Anti-Gouging Laws Hurt the Vulnerable and Increase Suffering

The approaching Hurricane Matthew has led to news reports that governments are warning residents and businesses in Florida about price gouging. It brings up a question related to my recent post on FB about a narrow question of economics. Do anti-gouging laws actually hurt people?  Or is that just a myth of the cultural Marxists to scare people from helping one another and turn instead to benevolent Uncle Sam for rescue?
 
Here’s the very real scenario: people hit the stores to stock up on the essentials: beer, milk, bread, etc. Consequently, the stores run out of those essentials. Entrepreneurs who are beyond the danger zone of Hurricane Matthew see an opportunity, buy up beer, milk and bread, buy coolers and ice, load up their trucks and vans, and drive into the danger zone to sell these supplies.
 
Naturally, they do not sell them at the same price they bought them for. They want to make a profit. First, they add the cost of the ice, the cooler, and the gas, and if they are smart, they add the value of their time for the shopping, loading, driving and working, meals on the road, lodging, and then they set a price above this amount which would represent some hoped-for profit margin. The price could easily be double or triple the normal price.
 
Now, the state would consider this gouging. Many on the Left and Right rage against the practice. And yet, aren’t these entrepreneurs actually doing the consumer a fabulous service? The items would otherwise not be available to them at ANY price, after all, and they are not forced to buy the items to begin with.  If they do, they are demonstrating they desire the currency less than the beer, milk and bread. The currency will not help them survive the crisis or ease their suffering.  You cannot eat or drink currency (at least, not in a way that is pleasing to the senses).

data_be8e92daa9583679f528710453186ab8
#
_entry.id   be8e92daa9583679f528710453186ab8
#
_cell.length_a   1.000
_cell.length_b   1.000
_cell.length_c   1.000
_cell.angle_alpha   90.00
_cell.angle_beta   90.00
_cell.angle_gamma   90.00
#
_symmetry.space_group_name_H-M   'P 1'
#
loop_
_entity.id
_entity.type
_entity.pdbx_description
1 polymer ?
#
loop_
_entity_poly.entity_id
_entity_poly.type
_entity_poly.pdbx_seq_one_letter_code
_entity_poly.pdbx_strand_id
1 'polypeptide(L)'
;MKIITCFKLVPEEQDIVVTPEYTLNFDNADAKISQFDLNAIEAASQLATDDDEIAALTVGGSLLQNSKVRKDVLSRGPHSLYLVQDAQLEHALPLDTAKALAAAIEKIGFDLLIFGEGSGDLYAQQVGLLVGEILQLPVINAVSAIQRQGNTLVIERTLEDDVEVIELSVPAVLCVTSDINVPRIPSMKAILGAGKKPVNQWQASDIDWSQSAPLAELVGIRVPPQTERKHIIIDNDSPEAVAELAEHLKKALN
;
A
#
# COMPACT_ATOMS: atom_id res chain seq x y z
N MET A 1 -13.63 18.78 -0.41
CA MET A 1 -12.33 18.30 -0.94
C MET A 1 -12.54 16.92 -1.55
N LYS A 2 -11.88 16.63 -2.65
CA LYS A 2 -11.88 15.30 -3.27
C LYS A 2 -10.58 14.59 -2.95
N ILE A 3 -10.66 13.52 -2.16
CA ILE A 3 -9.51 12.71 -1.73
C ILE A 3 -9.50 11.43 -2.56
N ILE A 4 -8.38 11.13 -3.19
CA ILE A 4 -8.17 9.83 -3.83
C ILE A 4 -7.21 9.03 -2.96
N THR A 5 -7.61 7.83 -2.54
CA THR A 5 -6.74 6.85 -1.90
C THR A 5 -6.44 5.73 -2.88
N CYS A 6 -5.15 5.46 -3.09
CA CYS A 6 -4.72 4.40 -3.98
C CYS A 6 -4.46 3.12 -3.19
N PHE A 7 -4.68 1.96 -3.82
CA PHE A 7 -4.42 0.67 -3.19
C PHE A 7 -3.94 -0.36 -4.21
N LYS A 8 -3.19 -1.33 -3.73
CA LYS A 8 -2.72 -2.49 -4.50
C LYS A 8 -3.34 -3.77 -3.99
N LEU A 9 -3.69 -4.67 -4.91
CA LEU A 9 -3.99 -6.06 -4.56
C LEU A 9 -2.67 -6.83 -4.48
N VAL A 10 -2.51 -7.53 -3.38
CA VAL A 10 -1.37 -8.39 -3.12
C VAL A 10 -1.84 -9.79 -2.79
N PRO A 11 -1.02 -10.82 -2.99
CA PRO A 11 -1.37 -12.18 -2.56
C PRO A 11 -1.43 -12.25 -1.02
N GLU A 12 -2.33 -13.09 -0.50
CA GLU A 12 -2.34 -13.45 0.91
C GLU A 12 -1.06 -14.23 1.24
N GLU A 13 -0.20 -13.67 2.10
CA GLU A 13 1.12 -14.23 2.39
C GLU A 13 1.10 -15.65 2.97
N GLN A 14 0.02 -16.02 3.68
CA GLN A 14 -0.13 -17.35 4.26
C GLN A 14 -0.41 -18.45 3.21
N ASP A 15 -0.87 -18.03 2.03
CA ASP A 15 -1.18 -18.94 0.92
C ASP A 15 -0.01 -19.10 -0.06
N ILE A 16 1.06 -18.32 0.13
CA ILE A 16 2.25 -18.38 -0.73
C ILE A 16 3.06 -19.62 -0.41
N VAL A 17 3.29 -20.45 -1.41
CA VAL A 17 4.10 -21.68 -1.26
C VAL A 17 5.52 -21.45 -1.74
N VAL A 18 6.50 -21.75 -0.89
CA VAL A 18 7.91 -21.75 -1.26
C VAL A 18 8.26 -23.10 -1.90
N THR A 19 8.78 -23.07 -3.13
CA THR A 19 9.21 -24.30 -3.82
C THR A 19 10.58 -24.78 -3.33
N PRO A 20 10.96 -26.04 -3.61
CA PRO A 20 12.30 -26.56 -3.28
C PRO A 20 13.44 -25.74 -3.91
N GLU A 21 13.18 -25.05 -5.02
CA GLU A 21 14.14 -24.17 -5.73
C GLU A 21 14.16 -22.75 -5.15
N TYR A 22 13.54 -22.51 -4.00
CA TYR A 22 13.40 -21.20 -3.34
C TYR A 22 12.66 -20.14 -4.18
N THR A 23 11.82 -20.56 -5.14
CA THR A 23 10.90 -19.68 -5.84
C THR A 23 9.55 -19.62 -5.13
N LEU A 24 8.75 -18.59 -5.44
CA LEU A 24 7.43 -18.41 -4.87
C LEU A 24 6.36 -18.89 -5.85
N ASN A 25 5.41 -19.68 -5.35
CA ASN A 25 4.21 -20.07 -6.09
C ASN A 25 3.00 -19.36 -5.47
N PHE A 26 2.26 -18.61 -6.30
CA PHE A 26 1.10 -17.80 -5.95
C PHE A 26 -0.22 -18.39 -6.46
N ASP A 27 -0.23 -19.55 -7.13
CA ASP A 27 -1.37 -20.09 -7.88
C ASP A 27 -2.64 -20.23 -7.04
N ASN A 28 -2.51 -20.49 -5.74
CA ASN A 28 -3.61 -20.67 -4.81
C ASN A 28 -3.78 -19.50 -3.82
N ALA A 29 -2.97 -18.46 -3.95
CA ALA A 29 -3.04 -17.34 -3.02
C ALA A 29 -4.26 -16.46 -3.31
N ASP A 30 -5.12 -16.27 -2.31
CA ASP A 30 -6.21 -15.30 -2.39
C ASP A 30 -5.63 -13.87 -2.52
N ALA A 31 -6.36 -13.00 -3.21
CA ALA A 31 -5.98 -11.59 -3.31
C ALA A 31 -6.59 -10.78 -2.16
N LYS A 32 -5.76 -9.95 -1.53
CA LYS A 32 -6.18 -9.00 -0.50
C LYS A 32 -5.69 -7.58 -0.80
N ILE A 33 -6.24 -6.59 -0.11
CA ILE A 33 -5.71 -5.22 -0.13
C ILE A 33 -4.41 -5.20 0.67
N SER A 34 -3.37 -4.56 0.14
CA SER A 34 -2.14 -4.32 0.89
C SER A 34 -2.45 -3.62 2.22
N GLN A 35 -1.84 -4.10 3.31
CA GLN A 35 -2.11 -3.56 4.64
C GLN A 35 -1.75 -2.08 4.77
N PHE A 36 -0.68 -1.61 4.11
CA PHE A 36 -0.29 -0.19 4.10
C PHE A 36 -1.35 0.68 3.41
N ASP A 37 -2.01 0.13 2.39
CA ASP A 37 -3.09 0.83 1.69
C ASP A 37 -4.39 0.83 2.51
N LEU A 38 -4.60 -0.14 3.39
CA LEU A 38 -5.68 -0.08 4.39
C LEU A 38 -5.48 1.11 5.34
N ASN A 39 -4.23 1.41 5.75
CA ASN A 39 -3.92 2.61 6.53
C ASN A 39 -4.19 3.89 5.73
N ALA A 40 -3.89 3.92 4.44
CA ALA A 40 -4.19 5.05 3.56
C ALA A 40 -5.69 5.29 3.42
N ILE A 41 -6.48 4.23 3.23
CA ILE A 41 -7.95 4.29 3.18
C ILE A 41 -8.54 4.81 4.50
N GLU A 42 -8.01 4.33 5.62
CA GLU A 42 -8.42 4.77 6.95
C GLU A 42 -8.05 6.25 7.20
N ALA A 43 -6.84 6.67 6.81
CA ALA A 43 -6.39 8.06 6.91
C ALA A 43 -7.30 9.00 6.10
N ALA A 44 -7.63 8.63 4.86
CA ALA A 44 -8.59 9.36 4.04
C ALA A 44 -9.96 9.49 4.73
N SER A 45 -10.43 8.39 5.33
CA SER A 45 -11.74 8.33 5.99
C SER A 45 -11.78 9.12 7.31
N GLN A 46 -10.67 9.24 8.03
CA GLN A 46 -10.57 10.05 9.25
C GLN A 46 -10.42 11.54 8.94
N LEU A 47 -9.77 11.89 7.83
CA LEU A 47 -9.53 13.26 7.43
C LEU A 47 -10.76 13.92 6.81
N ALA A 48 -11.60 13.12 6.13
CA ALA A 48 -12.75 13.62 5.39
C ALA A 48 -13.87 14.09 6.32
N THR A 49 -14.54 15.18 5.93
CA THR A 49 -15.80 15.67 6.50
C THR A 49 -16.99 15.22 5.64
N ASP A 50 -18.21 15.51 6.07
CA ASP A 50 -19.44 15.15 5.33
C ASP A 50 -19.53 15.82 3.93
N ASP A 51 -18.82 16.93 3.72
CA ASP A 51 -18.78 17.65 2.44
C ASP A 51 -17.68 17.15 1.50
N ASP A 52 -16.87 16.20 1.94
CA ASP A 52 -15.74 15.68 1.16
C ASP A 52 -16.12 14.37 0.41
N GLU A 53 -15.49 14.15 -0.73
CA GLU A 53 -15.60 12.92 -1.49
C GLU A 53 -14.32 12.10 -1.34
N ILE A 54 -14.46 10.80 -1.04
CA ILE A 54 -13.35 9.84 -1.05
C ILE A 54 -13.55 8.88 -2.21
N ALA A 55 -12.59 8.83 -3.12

There may even be competition in this niche, perhaps a Mexican who doesn’t assign as high a value to his time or is willing to engage in all this activity for a lower anticipated profit margin, and sells for say, just double the normal while the white man from Alabama sells for triple.
Before you take issue with the items I chose, replace them.  What about bottled water? Or disposable diapers, generators, batteries, gasoline, phone chargers…or anything you can imagine.
 
Do you think this example is price gouging? Do you believe it is immoral? Or is this kind of entrepreneurial activity actually a good and praiseworthy endeavor typical of the kind of conduct that helped to build this nation?
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Why does the economy seem so strong but feel so wrong?

Jim Rickards is the Financial Threat and Asymmetric Warfare Advisor for the DOD and Central Intelligence and he recently reviewed a report by senior intelligence officials that estimated the greatest threats to the United States. At the top of the list was no Muslim terrorism (of any flavor), but instead, imminent economic collapse.

Jim Rickards is the Financial Threat and Asymmetric Warfare Advisor for the DOD and Central Intelligence and he recently reviewed a report by senior intelligence officials that estimated the greatest threats to the United States.  At the top of the list was no Muslim terrorism (of any flavor), but instead, imminent economic collapse.